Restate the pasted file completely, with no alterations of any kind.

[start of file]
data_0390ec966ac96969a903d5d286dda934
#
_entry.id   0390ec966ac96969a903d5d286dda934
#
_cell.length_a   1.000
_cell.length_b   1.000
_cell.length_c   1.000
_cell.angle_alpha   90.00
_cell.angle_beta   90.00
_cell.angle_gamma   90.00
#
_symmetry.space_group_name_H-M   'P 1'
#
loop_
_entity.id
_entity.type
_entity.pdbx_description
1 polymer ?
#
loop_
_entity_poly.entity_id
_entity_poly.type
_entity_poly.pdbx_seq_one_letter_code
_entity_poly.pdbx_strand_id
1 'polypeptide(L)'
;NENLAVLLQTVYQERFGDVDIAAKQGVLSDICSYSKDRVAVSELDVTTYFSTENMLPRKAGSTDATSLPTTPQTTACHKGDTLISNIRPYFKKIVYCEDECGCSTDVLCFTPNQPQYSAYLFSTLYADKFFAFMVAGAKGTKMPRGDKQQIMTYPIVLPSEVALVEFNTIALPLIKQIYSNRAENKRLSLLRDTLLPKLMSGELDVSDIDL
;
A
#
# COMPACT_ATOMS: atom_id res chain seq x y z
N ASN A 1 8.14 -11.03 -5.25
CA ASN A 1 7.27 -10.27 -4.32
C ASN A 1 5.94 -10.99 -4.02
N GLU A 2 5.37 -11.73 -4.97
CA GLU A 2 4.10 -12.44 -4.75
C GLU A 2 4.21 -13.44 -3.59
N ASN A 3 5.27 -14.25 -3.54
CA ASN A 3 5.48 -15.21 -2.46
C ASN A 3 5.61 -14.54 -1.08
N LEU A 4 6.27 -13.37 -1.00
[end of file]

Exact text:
data_0390ec966ac96969a903d5d286dda934
#
_entry.id   0390ec966ac96969a903d5d286dda934
#
_cell.length_a   1.000
_cell.length_b   1.000
_cell.length_c   1.000
_cell.angle_alpha   90.00
_cell.angle_beta   90.00
_cell.angle_gamma   90.00
#
_symmetry.space_group_name_H-M   'P 1'
#
loop_
_entity.id
_entity.type
_entity.pdbx_description
1 polymer ?
#
loop_
_entity_poly.entity_id
_entity_poly.type
_entity_poly.pdbx_seq_one_letter_code
_entity_poly.pdbx_strand_id
1 'polypeptide(L)'
;NENLAVLLQTVYQERFGDVDIAAKQGVLSDICSYSKDRVAVSELDVTTYFSTENMLPRKAGSTDATSLPTTPQTTACHKGDTLISNIRPYFKKIVYCEDECGCSTDVLCFTPNQPQYSAYLFSTLYADKFFAFMVAGAKGTKMPRGDKQQIMTYPIVLPSEVALVEFNTIALPLIKQIYSNRAENKRLSLLRDTLLPKLMSGELDVSDIDL
;
A
#
# COMPACT_ATOMS: atom_id res chain seq x y z
N ASN A 1 8.14 -11.03 -5.25
CA ASN A 1 7.27 -10.27 -4.32
C ASN A 1 5.94 -10.99 -4.02
N GLU A 2 5.37 -11.73 -4.97
CA GLU A 2 4.10 -12.44 -4.75
C GLU A 2 4.21 -13.44 -3.59
N ASN A 3 5.27 -14.25 -3.54
CA ASN A 3 5.48 -15.21 -2.46
C ASN A 3 5.61 -14.54 -1.08
N LEU A 4 6.27 -13.37 -1.00